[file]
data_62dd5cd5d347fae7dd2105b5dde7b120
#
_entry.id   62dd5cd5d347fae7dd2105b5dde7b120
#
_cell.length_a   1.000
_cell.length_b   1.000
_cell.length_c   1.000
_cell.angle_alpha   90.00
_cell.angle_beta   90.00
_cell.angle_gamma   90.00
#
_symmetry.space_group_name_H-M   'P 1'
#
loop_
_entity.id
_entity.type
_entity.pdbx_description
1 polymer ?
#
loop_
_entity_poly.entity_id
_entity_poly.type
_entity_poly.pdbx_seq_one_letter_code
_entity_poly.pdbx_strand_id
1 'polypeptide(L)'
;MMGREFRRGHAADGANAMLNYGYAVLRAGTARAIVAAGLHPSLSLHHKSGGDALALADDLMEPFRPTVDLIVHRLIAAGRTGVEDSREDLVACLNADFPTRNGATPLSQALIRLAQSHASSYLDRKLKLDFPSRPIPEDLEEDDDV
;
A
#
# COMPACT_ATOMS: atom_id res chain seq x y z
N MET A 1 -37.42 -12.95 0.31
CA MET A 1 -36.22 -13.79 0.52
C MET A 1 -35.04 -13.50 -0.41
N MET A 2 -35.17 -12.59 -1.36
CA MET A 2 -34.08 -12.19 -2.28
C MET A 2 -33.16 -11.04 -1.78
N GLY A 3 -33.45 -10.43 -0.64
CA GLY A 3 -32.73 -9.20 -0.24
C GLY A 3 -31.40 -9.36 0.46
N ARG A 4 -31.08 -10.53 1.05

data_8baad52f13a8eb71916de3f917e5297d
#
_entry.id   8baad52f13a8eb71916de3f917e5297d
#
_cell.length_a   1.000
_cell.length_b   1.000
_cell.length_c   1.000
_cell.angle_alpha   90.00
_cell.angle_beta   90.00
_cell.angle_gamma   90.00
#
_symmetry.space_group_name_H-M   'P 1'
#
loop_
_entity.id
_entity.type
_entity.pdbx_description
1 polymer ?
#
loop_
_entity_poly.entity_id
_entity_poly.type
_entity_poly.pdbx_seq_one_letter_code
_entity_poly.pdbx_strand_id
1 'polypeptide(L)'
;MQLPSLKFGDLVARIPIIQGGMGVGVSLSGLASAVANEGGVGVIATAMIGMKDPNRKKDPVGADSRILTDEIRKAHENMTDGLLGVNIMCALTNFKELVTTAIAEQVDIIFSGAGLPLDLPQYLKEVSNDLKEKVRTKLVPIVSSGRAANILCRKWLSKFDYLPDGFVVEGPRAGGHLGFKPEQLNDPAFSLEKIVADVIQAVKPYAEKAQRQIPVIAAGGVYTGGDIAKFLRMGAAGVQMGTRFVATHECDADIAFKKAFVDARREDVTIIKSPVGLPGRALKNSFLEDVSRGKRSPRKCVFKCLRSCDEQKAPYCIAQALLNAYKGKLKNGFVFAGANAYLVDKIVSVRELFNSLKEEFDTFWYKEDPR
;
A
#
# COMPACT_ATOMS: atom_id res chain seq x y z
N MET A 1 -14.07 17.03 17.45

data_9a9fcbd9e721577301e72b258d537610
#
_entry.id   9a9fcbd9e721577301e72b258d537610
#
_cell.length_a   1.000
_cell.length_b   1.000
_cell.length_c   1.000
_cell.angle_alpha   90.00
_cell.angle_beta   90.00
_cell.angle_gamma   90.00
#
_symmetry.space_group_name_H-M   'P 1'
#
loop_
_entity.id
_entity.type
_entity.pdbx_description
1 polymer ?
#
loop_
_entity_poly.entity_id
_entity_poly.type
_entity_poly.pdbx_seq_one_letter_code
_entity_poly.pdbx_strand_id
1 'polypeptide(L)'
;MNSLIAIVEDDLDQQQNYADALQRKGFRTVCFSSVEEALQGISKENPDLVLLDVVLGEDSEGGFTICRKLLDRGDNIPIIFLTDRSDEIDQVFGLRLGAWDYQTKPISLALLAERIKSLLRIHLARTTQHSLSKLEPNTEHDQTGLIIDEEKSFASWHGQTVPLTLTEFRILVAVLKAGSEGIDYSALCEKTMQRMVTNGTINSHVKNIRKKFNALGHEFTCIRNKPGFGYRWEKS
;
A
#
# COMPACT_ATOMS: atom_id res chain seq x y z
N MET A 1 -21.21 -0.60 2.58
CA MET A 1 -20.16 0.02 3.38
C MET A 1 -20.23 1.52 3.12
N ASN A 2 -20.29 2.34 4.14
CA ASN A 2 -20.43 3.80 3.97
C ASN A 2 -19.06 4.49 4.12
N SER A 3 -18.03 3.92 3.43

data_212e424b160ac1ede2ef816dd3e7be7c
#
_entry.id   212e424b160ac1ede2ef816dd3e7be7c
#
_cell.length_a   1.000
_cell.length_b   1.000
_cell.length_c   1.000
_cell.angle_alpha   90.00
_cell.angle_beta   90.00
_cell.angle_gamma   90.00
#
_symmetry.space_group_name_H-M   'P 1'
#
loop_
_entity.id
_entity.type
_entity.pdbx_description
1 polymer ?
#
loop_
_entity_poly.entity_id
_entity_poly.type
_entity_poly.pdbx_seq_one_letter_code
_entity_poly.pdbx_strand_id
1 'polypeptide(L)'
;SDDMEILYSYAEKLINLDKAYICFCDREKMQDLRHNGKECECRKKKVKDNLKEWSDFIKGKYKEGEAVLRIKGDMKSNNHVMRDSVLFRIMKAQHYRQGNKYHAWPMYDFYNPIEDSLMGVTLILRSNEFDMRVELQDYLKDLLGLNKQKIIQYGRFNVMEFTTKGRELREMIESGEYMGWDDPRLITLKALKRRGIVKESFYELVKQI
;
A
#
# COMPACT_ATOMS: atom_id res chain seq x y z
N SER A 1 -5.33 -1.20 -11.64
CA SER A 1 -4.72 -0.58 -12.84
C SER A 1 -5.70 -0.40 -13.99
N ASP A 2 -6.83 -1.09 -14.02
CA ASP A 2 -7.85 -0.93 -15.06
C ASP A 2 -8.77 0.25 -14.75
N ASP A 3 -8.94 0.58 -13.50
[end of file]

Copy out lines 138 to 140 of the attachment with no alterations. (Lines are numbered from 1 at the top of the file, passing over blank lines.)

# COMPACT_ATOMS: atom_id res chain seq x y z
N SER A 1 -5.33 -1.20 -11.64
CA SER A 1 -4.72 -0.58 -12.84